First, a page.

It only remains to describe the arena, or central open space for the combatants, which derived its name from the sand with which it was covered, chiefly for the purpose of absorbing the blood. Such emperors as Caligula, Nero, and Carinus, showed their prodigality by using cinnabar and borax instead of the common sand. It was bounded, as already stated, by the wall of the podium, but in the earlier amphitheatres, in which the podium was probably not so lofty, there were ditches (euripi) between it and the arena, which were chiefly meant as a defence against the elephants. The euripi were first made by Julius Caesar, and were dispensed with by Nero, in
order to gain space for the spectators. (Suet. Cart. 33 : Pun. H. M~. liil 7 ; Lipeias aV Am pi. 12.)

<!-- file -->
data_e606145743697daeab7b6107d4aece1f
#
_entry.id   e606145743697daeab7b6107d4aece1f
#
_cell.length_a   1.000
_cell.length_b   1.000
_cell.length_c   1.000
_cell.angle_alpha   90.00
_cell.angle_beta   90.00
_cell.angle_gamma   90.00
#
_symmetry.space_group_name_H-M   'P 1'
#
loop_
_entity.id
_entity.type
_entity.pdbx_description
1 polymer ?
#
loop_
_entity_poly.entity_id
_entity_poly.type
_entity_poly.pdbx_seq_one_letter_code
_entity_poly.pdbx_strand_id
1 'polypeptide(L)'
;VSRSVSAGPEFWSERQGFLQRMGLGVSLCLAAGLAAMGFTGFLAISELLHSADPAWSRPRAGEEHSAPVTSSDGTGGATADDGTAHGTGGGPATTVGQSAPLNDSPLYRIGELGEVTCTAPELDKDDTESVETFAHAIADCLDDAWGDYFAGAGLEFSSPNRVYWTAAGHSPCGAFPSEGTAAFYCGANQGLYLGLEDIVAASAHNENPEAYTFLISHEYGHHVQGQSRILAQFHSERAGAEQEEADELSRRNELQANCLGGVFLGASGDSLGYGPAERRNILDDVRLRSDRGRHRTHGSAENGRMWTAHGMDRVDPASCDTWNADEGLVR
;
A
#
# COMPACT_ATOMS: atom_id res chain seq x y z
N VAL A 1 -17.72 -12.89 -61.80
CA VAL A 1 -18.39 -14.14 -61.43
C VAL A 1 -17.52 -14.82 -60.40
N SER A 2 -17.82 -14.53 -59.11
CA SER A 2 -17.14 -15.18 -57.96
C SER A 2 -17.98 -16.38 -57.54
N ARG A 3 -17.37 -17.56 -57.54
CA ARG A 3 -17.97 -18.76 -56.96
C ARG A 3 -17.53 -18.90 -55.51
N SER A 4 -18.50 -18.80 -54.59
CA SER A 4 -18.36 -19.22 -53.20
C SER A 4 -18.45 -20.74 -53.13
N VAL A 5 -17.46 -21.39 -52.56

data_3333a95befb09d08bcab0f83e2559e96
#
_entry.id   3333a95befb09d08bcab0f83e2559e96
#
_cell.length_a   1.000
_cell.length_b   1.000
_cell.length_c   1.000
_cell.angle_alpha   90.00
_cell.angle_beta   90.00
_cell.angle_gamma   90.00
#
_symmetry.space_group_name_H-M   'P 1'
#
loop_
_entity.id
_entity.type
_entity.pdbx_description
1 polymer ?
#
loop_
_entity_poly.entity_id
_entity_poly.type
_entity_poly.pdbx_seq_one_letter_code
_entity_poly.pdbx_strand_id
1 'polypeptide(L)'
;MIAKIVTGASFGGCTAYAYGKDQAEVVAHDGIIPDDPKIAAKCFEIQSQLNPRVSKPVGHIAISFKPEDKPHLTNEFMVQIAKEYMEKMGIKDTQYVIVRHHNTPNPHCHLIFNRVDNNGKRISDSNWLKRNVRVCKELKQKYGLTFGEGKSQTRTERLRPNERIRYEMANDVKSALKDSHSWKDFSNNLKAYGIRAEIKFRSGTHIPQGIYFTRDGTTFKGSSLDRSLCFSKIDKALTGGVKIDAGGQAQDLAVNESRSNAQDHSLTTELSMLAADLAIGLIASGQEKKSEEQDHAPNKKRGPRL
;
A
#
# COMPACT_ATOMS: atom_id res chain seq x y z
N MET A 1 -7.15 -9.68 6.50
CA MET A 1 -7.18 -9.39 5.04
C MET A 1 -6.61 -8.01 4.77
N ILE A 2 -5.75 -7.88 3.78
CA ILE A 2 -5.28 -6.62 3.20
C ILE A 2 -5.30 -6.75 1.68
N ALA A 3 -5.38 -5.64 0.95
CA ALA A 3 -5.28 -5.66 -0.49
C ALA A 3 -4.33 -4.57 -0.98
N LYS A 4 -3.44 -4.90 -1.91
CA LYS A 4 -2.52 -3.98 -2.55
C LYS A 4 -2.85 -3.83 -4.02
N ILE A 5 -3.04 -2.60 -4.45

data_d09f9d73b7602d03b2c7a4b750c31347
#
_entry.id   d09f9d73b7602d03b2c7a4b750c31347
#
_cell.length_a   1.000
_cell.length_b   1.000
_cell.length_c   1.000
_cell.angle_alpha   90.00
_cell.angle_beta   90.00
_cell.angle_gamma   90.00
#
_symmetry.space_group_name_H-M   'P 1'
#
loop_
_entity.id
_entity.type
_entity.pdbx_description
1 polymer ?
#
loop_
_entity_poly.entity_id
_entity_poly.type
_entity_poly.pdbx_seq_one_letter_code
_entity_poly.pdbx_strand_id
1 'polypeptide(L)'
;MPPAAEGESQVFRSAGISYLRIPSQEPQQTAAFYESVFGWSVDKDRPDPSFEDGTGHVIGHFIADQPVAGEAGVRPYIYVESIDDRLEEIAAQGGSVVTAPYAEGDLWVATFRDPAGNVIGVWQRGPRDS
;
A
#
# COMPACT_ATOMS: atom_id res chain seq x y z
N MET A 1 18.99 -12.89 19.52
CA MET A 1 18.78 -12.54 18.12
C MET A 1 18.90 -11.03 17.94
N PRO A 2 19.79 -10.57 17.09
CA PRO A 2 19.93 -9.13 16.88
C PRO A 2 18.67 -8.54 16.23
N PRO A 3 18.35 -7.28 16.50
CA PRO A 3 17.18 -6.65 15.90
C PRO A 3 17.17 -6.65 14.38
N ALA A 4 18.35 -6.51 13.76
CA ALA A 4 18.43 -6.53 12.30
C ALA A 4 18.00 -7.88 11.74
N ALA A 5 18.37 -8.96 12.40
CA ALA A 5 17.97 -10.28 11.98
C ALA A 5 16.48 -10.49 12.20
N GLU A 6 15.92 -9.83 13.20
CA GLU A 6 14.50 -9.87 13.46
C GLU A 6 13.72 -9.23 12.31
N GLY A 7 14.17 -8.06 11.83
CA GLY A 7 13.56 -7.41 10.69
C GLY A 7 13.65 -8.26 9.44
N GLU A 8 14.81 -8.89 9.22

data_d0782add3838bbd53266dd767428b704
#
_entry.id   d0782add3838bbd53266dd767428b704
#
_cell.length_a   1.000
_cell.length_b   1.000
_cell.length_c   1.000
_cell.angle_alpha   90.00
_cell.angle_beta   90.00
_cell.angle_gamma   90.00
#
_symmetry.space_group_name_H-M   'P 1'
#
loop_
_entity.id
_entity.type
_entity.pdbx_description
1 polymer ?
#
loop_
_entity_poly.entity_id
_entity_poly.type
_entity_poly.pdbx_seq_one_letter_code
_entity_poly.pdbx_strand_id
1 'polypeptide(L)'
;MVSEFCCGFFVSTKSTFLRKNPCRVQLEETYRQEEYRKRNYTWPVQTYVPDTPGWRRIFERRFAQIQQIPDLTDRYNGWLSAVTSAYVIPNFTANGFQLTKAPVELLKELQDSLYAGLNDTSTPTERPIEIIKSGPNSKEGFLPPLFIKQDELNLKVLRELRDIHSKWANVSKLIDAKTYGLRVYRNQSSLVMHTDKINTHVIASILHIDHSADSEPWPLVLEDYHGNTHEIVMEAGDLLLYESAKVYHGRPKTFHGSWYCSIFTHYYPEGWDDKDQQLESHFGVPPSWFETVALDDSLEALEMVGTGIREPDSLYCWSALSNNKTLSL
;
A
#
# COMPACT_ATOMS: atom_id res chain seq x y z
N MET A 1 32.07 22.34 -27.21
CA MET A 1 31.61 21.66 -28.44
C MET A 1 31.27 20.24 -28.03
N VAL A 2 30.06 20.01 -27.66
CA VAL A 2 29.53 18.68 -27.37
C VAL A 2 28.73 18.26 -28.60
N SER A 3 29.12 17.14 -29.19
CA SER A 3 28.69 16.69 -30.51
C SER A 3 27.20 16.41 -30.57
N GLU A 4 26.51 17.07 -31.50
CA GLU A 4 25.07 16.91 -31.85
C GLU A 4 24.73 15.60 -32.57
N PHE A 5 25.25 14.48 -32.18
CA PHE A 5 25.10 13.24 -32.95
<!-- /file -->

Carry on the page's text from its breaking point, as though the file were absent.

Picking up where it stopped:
The ipmce of the arena was entirely open, except that perhaps there was, in the centre, an altar of Diana, or Pluto, or of Jnpiter Latiaria, on which, it is interred from some passages of the ancient ssthors, that a isawjaytasj was sacrificed at the openis^ of the games ; but the evidence is very slight (Lips, de Ampk. 4.) There were four principal entrances to it, at the extremities af the axes of the ellipse, by passages which led directly from the mar corresponding arches of the exterior: there were also minor entrances through the wall of the rurfiam. There is a difficulty about the poemon of the dens of the wild beasts. The rapidity with which vast numbers of animsli were let loose into the csneao proTes that the dens most hare been dose to it. The spaces under the seats seem to have been dcToted entirely to the passage of the spectators, with only the exception of the innermost corridor, the entrances from which to tie aram soggest the probability that it was subsidiary to the arena ; but, even if so, it was probably used rather for the introduction and removal of the animals, than for their safe keeping. Some hare apposed dens in the wall of the podium : but this is quite insufficient. In the year 1813, the anas was excavated, and extensive subs true , which, it has been supposed, lens, from which the were let